4,921 posts, read 5,807,734 times
Reputation: 8319
I can go one better on this one.

I am trying to site a small wind/hydro generation plant. It was originally planned for 200kw production. I talked to one of the co-ops, and all they could handle was 100kw. OK, I can downsize.

Next was the existing transmission lines. There isn't a line heavy enough into the area where I have access to the building site. The co-op indicated they would have to run the lines into the area. Fine.
Problem is, it would cost them several hundred thousand to do that, and they don't have the money.

OK...How much could the lines handle?

10kw.

That is roughly enough to run 2 to 3 residential houses. Plus, the going rate I would get paid for production is about 3.6 CENTS per kilowatt hour.

Why bother??

The problem isn't that the energy can't be produced at a reasonable price, the problem is that the lines cannot handle production unless you are working in an area where the infrastructure is such that the only places you can tap into to sell your power, are places where generation plants already exist!!

I still have one site in the works, but I am going to run into the same problems again. If the co-op will work with me, I can provide a lot of the power they need with "green" methods at a lower rate than what Northwest energy is charging them. The plans are solid, feasablity study is in the works with no problems so far with my figures, so with luck, I will start construction either later this summer or early fall to build an electrical generation plant supplying 200 kw of electricity initially, completely from renewable sources. And as it is not just a wind or solar system, I don't have to rely on batteries and it won't matter if the sky is cloudy or if it is a windless day.

One last note, Don't burn straight vegetable oil in your engines, the glycerine will gum up the works something fierce!

It isn't hard to refine the oil into usable diesel, and I would recommend doing it to prevent destroying your engine.

I have done a lot of work in the "alternative" energy field. Mostly because I felt I was being ripped off by the old Montana Power Company. I learned a lot the hard way, and have the junk pile of experiments and failed designs to prove it.
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Old 03-11-2009, 10:42 PM
 
Location: NW MT
1,436 posts, read 2,925,410 times
Reputation: 548
Quote:
Originally Posted by MTSilvertip View Post
One last note, Don't burn straight vegetable oil in your engines, the glycerine will gum up the works something fierce!

It isn't hard to refine the oil into usable diesel, and I would recommend doing it to prevent destroying your engine.
No doubt ! I've done a bit of research on it and plan on "refining" it for sure .

Was talking to a guy not too long ago that has been burning new "refined" veggie oil for the last couple years in his Ford powerstroke. When diesel was almost $5 a gallon he was running his rig for $1.5 a gallon . And to date has not had one issue with it. I've been looking at a powerstroke myself... gonna get away from gasoline all together here before long. Hopefully within the next month or two.

What kind of budget do you have figured for your power plant ? Can't be anything "cheap"... 200 kw wind generator alone is a fortune...
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Old 03-12-2009, 09:42 PM
 
Location: Where the mountains touch the sky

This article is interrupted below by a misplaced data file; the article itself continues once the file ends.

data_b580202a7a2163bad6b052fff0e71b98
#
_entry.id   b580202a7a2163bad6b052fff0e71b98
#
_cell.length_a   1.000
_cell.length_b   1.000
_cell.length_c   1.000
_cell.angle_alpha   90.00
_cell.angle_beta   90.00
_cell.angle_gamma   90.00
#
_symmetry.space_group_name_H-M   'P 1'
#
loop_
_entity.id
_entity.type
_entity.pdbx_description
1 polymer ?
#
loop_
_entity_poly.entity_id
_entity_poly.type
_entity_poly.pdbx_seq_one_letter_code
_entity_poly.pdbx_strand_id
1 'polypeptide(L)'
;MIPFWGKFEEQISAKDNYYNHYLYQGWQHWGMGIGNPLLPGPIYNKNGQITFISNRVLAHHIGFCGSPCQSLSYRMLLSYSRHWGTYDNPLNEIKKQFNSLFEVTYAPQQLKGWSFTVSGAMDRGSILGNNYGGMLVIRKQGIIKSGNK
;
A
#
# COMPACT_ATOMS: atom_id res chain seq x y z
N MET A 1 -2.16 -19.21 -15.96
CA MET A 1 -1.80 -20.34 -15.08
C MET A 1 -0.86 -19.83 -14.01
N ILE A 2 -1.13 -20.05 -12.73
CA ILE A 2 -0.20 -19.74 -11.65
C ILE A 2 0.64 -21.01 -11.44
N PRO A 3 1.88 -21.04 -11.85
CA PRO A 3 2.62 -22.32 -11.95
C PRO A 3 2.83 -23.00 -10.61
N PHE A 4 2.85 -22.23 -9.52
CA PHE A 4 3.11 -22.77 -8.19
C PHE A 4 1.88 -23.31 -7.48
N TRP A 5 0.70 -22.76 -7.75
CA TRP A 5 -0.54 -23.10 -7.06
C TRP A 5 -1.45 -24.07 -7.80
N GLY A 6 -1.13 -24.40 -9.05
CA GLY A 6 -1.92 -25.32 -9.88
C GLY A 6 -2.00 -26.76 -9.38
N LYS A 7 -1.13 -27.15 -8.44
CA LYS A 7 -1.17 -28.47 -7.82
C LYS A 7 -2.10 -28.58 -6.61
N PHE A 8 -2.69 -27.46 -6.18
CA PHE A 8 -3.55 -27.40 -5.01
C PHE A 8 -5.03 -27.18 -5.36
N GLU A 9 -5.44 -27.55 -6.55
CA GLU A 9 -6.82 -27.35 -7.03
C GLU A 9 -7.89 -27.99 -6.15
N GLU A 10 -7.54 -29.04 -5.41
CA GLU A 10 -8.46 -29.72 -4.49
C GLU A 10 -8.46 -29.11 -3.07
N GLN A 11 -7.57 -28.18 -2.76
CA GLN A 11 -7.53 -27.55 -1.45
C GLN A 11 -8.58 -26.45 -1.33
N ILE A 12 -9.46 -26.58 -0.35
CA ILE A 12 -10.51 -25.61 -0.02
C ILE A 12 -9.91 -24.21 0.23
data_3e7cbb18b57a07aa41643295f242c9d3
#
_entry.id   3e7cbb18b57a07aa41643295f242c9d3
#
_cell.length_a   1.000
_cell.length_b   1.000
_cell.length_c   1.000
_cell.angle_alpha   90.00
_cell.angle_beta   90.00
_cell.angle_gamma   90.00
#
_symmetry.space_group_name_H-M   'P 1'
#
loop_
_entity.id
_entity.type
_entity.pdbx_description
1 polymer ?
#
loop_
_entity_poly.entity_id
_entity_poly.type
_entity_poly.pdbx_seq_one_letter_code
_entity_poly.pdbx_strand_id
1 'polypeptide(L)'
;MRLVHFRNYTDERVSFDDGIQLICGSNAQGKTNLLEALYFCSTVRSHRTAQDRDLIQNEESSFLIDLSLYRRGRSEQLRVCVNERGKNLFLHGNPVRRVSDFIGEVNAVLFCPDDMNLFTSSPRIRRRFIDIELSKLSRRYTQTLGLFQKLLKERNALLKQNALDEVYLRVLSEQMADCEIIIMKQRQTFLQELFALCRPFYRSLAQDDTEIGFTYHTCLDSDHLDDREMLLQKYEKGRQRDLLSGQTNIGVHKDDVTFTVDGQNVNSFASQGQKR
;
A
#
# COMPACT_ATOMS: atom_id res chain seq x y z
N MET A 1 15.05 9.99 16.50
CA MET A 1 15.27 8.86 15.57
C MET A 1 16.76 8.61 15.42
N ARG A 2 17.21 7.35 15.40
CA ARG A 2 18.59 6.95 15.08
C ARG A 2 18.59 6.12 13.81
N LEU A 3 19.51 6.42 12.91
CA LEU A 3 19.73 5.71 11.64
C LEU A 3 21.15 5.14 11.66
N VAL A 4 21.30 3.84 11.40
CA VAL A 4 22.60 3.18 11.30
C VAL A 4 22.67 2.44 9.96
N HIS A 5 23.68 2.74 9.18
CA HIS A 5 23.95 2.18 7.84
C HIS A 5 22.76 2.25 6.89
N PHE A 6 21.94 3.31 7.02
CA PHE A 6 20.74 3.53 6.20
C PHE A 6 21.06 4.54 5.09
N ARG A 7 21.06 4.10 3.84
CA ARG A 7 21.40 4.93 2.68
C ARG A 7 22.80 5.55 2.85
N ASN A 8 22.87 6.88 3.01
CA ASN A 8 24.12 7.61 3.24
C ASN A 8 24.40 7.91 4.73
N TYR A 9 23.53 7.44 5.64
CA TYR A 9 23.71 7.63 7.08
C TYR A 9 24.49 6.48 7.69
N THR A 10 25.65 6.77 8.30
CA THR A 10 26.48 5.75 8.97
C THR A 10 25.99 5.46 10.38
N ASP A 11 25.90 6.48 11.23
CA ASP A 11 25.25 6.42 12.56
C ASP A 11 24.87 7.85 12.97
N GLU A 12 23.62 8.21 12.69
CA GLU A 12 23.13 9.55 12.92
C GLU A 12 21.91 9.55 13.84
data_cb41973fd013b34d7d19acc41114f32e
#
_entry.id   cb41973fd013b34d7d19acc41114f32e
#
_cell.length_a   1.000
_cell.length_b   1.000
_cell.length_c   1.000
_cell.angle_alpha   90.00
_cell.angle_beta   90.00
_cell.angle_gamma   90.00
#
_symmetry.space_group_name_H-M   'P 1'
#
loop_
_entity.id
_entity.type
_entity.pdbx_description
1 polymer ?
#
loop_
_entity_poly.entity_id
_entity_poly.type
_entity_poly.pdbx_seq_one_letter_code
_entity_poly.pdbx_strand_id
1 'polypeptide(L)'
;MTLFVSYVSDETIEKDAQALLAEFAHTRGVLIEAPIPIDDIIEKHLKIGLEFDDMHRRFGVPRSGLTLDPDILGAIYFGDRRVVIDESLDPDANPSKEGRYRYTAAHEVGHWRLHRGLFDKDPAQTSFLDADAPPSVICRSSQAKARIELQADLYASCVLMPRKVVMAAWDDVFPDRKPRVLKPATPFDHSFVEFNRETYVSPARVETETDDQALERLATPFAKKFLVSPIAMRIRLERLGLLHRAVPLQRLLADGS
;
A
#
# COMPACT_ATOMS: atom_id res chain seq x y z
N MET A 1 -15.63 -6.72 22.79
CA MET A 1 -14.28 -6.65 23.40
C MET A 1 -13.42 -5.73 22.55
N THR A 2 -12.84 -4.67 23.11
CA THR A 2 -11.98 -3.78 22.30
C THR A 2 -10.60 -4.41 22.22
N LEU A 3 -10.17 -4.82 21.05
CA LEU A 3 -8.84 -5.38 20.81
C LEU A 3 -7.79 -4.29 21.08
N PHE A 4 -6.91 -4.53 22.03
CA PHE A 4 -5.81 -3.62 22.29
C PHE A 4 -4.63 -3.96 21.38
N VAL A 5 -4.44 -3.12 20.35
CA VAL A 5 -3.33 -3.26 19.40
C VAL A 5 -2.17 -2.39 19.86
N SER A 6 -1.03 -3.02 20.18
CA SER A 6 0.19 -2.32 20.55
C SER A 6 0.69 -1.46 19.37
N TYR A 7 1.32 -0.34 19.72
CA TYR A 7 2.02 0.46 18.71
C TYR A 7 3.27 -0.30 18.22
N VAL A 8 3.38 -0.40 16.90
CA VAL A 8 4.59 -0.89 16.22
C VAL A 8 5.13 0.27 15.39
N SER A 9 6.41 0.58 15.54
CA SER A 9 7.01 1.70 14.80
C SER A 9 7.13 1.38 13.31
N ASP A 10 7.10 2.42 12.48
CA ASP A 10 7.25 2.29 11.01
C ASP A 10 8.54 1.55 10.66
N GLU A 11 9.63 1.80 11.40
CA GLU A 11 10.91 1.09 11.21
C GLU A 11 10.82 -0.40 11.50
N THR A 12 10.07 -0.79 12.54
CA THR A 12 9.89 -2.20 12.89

4,921 posts, read 5,807,734 times
Reputation: 8319
Wind turbines as such are prohibitively expensive, not to mention they need an average windspeed of 16 mph to work at optimum efficency.

A small turbine to power a single dwelling can cost upwards of $10,000 dollars, and that isn't counting the cost of batteries or wiring and converters. You also need a double breaker system that can lock the system open and offline if you are "reverse metering" and still connected to the power grid. This breaker system is for the protection of linemen who need to work on the lines but have no direct control over your system. Liability concerns also come into play here.

Add on top of the system cost, if you are off the grid, you will need a gas or diesel generator for backup.
You are resposible for upkeep and maintenance so unless you are truely committed to the process, save your money.

When you are talking about systems like I work with, the costs can be astronomical, not to mention sighting concerns. You have to be in an area where your facility and equipment won't damage the "visual landscape".

For most people, small scale production is expensive, difficult and time consuming. You have to learn not only how to operate your chosen system, but also how to fix it and keep it operational. Some people have installed small systems using for instance solar, with banks of batteries, and wired their house for 12 volt DC to avoid the inverter losses. Once installed, it will pay for itself over time, but it can be a long time, and maintenance can be expensive as well.

Of all the options out there for individuals wanting a little break from prices, the bio-diesel is probably the most feasible.

There are problems inherent in the product, most can be offset by refining and blending with petro-diesel. It is still time consuming, and you do need some equipment to do the refining, but it is the simplest process of the alternatives.

There are risks, you do use lye in the process, but it is not as dangerous as working with a solar cell that can't be shut off as long as there is light!
Or the more efficient cells that use Boron or Germainium which is lethal if inhaled.

If somebody has a specific question about this stuff, I would be happy to answer it if I can. I have quite a bit of experience with most of the systems readilly available to the general public, and some that aren't.